Inside Outside

A large fireplace with a raised hearth is the focal point in the great room, which overlooks the courtyard through large windows.

Craig Macaluso

aye Alexander is a trim, fit woman who runs marathons and does triathlons. Then she comes home to an amazing cocoon of a house that is perfectly tailored for relaxation. “When I built my house in 2008, I wanted something to capture the beauty of the outdoors with the cozy feeling of a Mediterranean countryside house and to have just a touch of Southern comfort,” she says. “Most of all, I wanted a place to relax.”

Enter Alexander’s home in the quiet, gated Broussard neighborhood of Vintage Park, and you will realize she got just what she wanted. The 2,560-square-foot house is a treasure. From the moment you view the house, you are aware that it is unusual. Even the solid shutters are different than most surrounding homes. “I wanted shutters that would act as sunscreens as well as for hurricane protection,” she explains. “The fenced yard affords me complete privacy. There isn’t a hint from the curb that there’s a tropical garden and an outdoor living room hidden away behind the fence.”

The introduction of arches begins the minute you view the property. Arches frame the portico and the front door, and there is even an arched entry to the walled courtyard. “My outdoors spaces are just as important as the interior,” she says. “I love to be outside, so I wanted an outdoor living room with a fireplace and a television over the mantel. I added the columns on either side of the arched wall, dividing the space from the courtyard and garden to further give it a Mediterranean feeling.”

Designed by architect Terry Judice of Judice Campbell Design LLC and built by Bryan McLain of McLain Homes LLC, both in Lafayette, the home welcomes you into a vestibule where a grand piano fills the space between tall windows. Even the front door is reminiscent of a Mediterranean villa with its inlaid ironwork that was fashioned by Paul Broussard of Broussard Iron Works in Milton, who also did the banister on the inside stairway, ironwork on the archway leading to the master bedroom, the iron gate to the garden and the decorative ironwork in the courtyard.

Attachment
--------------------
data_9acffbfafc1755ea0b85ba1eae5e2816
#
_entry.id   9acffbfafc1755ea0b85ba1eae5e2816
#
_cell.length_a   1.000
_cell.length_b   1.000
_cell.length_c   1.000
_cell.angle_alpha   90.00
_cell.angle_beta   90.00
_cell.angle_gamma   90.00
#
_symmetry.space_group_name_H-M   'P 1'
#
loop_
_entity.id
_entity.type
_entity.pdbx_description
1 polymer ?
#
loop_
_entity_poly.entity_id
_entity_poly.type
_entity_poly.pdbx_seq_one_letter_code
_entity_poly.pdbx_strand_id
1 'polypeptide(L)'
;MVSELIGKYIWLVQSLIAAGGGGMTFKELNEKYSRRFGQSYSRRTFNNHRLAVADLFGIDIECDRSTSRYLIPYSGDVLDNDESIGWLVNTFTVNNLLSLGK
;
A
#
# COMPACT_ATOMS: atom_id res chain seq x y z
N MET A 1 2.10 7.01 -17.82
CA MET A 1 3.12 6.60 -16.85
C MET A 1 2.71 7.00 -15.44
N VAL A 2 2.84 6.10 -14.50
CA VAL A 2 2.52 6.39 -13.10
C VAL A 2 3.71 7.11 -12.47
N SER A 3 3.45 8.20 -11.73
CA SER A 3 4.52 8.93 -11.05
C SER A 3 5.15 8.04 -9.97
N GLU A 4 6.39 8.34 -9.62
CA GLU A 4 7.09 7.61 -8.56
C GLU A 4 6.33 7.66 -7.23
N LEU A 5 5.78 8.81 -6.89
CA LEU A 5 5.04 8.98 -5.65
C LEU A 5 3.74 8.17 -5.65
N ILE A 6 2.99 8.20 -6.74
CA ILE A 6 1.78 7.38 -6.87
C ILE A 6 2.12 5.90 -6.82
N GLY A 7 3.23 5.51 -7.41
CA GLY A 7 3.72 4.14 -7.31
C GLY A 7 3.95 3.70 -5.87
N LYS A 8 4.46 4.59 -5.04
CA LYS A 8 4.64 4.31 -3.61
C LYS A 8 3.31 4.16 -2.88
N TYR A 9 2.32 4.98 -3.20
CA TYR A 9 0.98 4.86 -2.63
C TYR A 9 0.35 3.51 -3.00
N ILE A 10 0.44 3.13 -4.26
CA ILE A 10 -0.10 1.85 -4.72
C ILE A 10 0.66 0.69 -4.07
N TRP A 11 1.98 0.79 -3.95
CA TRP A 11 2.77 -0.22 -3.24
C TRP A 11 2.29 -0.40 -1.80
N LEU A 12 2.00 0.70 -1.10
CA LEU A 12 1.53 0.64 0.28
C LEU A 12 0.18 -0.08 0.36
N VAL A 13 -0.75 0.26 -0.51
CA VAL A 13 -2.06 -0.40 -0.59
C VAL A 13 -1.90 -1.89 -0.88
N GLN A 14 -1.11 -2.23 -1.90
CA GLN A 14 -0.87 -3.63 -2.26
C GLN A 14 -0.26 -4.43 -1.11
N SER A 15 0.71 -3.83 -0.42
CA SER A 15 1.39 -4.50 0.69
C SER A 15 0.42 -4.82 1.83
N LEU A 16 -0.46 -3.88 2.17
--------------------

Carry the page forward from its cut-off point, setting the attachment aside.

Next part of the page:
The great room is focused around a large fireplace with a raised hearth, and the open floor plan looks inward to the courtyard. “One thing I wanted somewhere in the house was a niche like the one I had seen in a beautiful Old Spanish hotel in New Mexico,” Alexander says. “The dining room proved to have just the right spot for the niche in the angled wall that allows a view of the courtyard from my kitchen and dining room. It was here that the architect added the niche where I keep a special Madonna and child.

“The kitchen was designed around the Saltillo tiles that feature hand-painted accents,” she continues. “We used the tiles on the countertops and backsplash, and we added a cypress bar between the kitchen and dining room to add warmth to the open space that features 11-foot ceilings with cypress beams and old reclaimed wood floors. Then to continue the Old World look that I love, I searched for just the right lighting and found hand-forged steel forms to hold the handblown shades that have just the right aged feeling.”

One special request she had was for a faucet above the cooktop. “I wanted the pot filler because I liked the look of it, but once I got to using it, I loved it, and it comes in very handy when cooking soups, gumbos and any other large one-pot meals.”

An archway leads from the office to the master bedroom, which opens onto the courtyard though a large glass door with tall matching windows on both sides. A spa-like bathroom adjoins the space. “The archway over the tub is another example that I’m not into straight lines,” she says.

Not afraid of a bold new look, Alexander had workmen create what she calls “Venetian plaster” on the walls by roughly cutting the corners and arches with a box cutter prior to applying the plaster to give them an aged look. The furnishings reflect her fearless approach to decorating. “I selected tall, roughly carved, dark-stained furniture pieces and incorporated a leather-and-cowhide sofa, then added textured fabric and pillows to chairs and ottomans to create a warm and comfortable feeling.”

Her favorite place? “It’s hard to say, but I especially love the upstairs porch that overlooks the courtyard that was designed by Kevin Dugas [of Garden Arts Landscape Co. in Carencro]. The porch and the courtyard below are both peaceful oases far away from my athletic pursuits and busy professional life as a petroleum landman/site acquisition specialist in the telecommunications industry.”
 

Add your comment:

Latest Posts

PREP FOOTBALL

THE MEDIA BLITZ

Hermann-Grima House keeps history alive with its mourning tours

Spooky Beginnings

Up until now, Halloween has been just about the candy.

The Difference

Alan Richman and Aaron Sanchez

Paper-phernalia

The Social Card Edition